AAPL: Shorts May get Crushed

A good piece on fundamentals and comparisons. Apple has spent a great deal  on infrastructure (stores and plants) but is increasing its sales much faster than any of the other main US tech firms.


Kyle Spencer

Back in July, I wrote an article entitled “Apple Decoded: Charting the Rise of the World’s Wealthiest Company.” Given the roller coaster ride thatApple (AAPL) has taken in Mr. Market’s affections over the last eight months, I thought it might be good time to give readers an update. In this article, we will take a visual guided tour of data derived from the quarterly reports of Apple and six of its major competitors, in order to gain a broader perspective of Apple’s prospects in the near to mid term.

A Note On the Data: Apple adopted the FASVB’s amended accounting principles on a retrospective basis during the first quarter of 2010. The new accounting principles significantly change how Apple accounts for certain items, particularly sales of the iPhone. I have adjusted the chart values accordingly. Also note that the iPod was released in Q1/02 but Apple declared unit sales and revenues beginning with Q4/02. The first three quarters are therefore based on reconstructed values.

China Matters, but the Americas still matter more. European sales by operating segment are rising on an absolute basis

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…while declining as a % of revenues…

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How do we account for this discrepancy? Simple: As fast as European sales grew, North American, Japanese, Chinese and Asia-Pacific sales grew faster.

It Takes Money to Make Money. Rising cost of sales and administrative expenses are taking a big bite out of Apple’s gross profit margin. These higher input costs are historically associated with new product releases.

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Location, Location, Location. Apple’s investments in both real estate and infrastructure were rarely if ever taken into account when the stock was at $700. Nevertheless, they are considerable.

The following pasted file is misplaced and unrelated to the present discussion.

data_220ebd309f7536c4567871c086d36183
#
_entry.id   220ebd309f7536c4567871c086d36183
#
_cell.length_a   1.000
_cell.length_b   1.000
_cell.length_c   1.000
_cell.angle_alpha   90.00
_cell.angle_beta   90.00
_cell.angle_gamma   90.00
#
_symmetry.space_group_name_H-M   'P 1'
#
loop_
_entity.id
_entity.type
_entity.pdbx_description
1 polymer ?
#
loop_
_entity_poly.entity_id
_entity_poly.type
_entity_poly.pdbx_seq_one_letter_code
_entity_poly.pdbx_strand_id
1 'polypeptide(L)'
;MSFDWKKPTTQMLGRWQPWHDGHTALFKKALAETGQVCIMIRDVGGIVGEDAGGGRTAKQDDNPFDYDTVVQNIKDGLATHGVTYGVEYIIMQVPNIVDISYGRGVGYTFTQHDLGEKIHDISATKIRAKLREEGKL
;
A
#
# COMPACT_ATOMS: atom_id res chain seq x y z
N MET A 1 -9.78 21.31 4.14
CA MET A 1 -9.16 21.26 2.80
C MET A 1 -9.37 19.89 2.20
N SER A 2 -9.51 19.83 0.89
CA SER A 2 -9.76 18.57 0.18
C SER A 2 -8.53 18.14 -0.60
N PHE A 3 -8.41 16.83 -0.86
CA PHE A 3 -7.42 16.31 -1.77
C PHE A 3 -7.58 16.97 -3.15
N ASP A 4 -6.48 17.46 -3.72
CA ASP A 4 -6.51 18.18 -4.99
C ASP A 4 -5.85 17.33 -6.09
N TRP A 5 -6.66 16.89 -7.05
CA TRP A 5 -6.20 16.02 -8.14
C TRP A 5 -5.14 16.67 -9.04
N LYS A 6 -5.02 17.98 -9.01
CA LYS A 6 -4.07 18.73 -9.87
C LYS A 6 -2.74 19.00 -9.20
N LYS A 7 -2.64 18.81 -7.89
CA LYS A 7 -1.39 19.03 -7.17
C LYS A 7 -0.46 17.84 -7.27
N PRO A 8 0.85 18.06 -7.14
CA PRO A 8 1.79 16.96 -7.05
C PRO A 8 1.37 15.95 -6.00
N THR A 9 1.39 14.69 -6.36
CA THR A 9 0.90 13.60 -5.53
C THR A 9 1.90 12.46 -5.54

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Damn the Torpedoes! Apple is pumping a huge amount of money into R&D. In the past, increased R&D spend has coincided with new product releases.

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Customer is King. Apple employees are spending more time with each customer. Is that because a) Apple has more retail employees assisting customers, or b) Apple has less customers requiring assistance?

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The data-driven answer appears to be “a”: Apple has more retail employees assisting customers.

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Disruptive Technology. Unit sales, broken down by quarter. The spikes indicate new product releases. The steady, tapering decline of iPod units sales due to iPhone cannibalization gives little sign of the swift collapse we hear about in the business press.

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Leader Of The Pack. Here we see Apple’s arc of domination going into Q1 2013.

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Peak Apple? One of the reasons analysts are frothing at the mouth is the fact that Apple’s revenues are still being driven by iPhone sales, a device which many prognosticators no longer consider to be as “scarce”or unique as it once was. (See: “Disruptive Technology” above.) Have we reached Peak Apple?

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The Treasure Trove. Here’s the chart that made David Einhorn lay siege to Cupertino. Apple is hoarding cash, for reasons unknown. Apple’s cost of equity capital is roughly 9.9%, which is extremely wasteful. With a return on equity capital of probably around 0.5% and the stock down roughly 40% from its September peak, more investors are asking why.

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Markets are forward-looking. However, as a practical matter, investors must extrapolate from the past. The problem with that approach is that past performance is no guarantee of future results.

This awkward state of affairs tends to generate excessively passionate opinions about what the future holds. However, the short-term success and/or failures of a large enterprise is theoretically reversible in most instances, these opinions tend to become more entrenched and extreme with time, as both sides are convinced that they will be vindicated over a long enough timeline.

Nevertheless, I would advise bears to practice caution here for two reasons:

1) If Apple’s cost of sales and R&D spend follow the historical pattern, shorts could be crushed between falling input costs and a surge in sales due to new product releases.

2) With Greenlight’s recent challenge still fresh in investors’ minds, Tim Cook has every incentive to get the stock up in the near term and virtually unlimited funds to conduct a shock and awe buyback campaign. The high probability outcome in such an event is that Cook can stay long AAPL longer than short sellers can stay solvent.


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